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PCI compliance is complicated, but it can be conquered

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Payment fraud across all industries is on the rise and a serious concern. One need only accept a credit card payment to become an immediate target to scam artists.

A recent report produced by Juniper Research found that e-commerce merchant losses to online payment fraud will exceed $25 billion in 2024 - this is up from $17 billion in 2020.

In this time of widespread concern around payment fraud, it turns out that there’s a clear roadmap to help protect your business from those wishing to do you harm — I’m referring to PCI compliance. From a physical perspective to software coding, PCI compliance is a guide to best practices on security and processes to help protect you and your business from fraud. By ensuring that your business is PCI compliant, you will be helping prevent data breaches from devastating your company’s reputation, customer relationships, and bottom line. Those in compliance may also minimize liability given a breach –– so let’s dive into what you need to know about PCI compliance.

PCI compliance is a term used to ensure that your business is meeting security standards when accepting credit card payments. These PCI requirements are set by the Payment Card Industry Data Security Standard (PCI DSS) and are managed by the PCI Security Standards Council (PCI SSC), which includes the five largest credit card networks: Mastercard, Visa, American Express, Discover and JCB International.

While being PCI compliant is not a requirement by law, it is a requirement by the card brands to the acquirer and in turn to you as the merchant. Any merchant who accepts credit card payments must follow the regulations set by the PCI SSC to avoid any potential data infringement and to avoid hefty non-compliance fees. The requirements for becoming PCI compliant are relative to how your company operates.

There are many areas where your business could have security vulnerabilities and data can be stolen from many areas, including: card readers, payment system databases, wire(less) networks, and paper records. It is critical that you identify any security weaknesses within your company regarding the protection of sensitive cardholder information. The security standards set by PCI DSS are to safeguard both your business and your customers.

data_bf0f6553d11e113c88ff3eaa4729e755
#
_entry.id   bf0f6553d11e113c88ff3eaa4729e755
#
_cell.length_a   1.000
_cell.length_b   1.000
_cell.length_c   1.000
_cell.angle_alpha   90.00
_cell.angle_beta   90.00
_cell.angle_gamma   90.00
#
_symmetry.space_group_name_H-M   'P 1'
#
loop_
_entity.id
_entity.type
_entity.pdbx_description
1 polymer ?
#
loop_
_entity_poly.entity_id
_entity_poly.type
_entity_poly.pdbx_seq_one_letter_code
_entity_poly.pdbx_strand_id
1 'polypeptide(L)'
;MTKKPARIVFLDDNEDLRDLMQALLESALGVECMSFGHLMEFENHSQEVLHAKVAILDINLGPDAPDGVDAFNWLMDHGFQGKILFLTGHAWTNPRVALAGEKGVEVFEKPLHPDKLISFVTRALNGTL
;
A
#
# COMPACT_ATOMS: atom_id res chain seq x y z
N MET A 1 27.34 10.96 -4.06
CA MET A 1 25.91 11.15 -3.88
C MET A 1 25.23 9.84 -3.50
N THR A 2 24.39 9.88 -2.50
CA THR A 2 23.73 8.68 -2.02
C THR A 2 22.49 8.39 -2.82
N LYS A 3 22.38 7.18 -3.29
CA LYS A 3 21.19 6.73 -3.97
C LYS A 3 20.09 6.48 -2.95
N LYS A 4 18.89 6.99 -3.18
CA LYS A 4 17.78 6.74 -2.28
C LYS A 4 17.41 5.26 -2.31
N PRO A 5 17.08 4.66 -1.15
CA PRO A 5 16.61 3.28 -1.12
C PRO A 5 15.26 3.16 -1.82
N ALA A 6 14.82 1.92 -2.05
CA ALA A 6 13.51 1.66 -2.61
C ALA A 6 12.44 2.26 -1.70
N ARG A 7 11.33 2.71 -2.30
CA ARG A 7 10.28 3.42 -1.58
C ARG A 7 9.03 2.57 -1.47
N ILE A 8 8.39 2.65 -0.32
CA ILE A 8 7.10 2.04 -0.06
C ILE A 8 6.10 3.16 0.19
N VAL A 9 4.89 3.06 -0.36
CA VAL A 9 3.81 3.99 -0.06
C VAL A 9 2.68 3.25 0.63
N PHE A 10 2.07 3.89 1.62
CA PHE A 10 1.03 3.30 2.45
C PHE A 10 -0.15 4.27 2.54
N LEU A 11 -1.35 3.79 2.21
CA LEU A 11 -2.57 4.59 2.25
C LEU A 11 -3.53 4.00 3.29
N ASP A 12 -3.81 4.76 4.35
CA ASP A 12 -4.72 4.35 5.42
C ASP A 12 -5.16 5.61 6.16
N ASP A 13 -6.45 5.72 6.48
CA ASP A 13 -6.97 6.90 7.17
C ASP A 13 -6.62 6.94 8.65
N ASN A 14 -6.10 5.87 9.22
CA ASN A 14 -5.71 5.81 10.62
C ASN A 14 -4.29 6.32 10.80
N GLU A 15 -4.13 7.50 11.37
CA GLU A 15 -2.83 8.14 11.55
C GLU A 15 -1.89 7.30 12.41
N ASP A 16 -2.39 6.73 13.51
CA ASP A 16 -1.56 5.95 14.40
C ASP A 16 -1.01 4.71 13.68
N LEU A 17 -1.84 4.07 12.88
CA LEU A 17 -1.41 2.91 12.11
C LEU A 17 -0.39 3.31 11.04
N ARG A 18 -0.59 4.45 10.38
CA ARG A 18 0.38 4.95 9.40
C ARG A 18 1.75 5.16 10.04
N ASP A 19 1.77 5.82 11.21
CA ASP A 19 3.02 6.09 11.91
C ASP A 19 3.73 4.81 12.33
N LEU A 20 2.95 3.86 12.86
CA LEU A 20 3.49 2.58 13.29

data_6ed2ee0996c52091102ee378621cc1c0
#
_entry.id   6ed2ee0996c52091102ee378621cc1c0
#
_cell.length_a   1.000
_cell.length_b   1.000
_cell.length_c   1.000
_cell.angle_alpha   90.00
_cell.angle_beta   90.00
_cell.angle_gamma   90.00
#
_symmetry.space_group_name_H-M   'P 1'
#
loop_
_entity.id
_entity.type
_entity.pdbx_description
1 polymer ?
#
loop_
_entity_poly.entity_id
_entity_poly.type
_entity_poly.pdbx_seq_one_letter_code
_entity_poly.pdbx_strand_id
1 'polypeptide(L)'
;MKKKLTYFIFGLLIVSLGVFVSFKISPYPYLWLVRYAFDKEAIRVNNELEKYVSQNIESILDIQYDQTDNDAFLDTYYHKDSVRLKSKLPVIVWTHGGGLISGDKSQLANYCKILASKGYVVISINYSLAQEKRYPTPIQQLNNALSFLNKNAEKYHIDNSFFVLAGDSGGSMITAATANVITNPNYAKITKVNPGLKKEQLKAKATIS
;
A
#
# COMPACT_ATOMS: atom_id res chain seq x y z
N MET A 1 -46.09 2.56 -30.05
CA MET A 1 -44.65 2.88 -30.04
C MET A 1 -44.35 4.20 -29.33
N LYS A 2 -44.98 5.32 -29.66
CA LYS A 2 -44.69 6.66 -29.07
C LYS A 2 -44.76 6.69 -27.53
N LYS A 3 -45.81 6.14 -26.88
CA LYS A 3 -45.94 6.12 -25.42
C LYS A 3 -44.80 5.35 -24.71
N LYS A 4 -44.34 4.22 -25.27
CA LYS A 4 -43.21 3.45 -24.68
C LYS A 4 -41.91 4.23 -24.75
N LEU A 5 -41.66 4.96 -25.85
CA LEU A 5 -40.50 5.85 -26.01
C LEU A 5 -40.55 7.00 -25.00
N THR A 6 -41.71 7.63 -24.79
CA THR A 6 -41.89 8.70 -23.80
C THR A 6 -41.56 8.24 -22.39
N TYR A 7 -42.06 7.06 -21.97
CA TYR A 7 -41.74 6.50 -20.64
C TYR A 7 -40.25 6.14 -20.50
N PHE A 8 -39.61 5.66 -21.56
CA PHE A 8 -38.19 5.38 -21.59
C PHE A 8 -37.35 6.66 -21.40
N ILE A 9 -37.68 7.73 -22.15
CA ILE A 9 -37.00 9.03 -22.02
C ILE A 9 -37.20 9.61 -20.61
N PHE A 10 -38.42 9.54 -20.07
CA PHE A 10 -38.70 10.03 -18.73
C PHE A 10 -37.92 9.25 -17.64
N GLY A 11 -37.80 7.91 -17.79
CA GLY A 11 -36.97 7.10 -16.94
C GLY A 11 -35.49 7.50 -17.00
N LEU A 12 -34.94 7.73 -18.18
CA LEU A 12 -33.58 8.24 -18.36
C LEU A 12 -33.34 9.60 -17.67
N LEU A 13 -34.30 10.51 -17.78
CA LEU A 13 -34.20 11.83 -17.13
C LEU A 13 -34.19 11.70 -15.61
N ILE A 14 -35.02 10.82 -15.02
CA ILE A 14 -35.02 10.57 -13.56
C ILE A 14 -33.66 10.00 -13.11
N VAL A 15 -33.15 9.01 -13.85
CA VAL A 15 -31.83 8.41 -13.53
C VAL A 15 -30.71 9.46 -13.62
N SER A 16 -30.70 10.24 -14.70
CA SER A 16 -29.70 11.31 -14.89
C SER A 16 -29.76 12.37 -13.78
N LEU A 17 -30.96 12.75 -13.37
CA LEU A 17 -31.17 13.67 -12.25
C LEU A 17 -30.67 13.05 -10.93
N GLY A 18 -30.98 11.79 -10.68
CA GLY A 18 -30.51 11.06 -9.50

There are four levels of PCI compliance - which category your business falls under is determined by how many transactions your business processes annually. PCI DSS applies to all organizations that collect, transmit, or store cardholder data and is divided into several merchant levels, each with different reporting requirements, that are differentiated by the number of transactions processed per year:

Level 1: Merchants processing over 6 million card transactions per year

Level 2: Merchants processing 1 to 6 million transactions per year

Level 3: Merchants handling 20,000 to 1 million transactions per year

Level 4: Merchants handling fewer than 20,000 transactions per year

Making sure that your business complies with all of the PCI DSS security standards is the best way to ensure secure credit card transactions and safeguard your business from a potential data breach, allowing you to save your hard-earned money for building and growing your business. Ultimately, two key principles apply to PCI DSS:

Reputation, Reputation, Reputation: Even if a data breach doesn’t put your company out of business, it’ll severely impact your reputation - which is everything when it comes to business. Customers will distrust you and be less likely to do business with you if you don’t follow industry data security standards. On the other hand, maintaining PCI compliance standards can actually help your company’s image. It will help build your reputation as a business that cares about protecting customer data.

Improves Customer Relationships: Customers get a sense of which companies take data privacy seriously. When your customers feel confident that you’re doing everything you can to protect their personal information, this will strengthen their relationship with your company.

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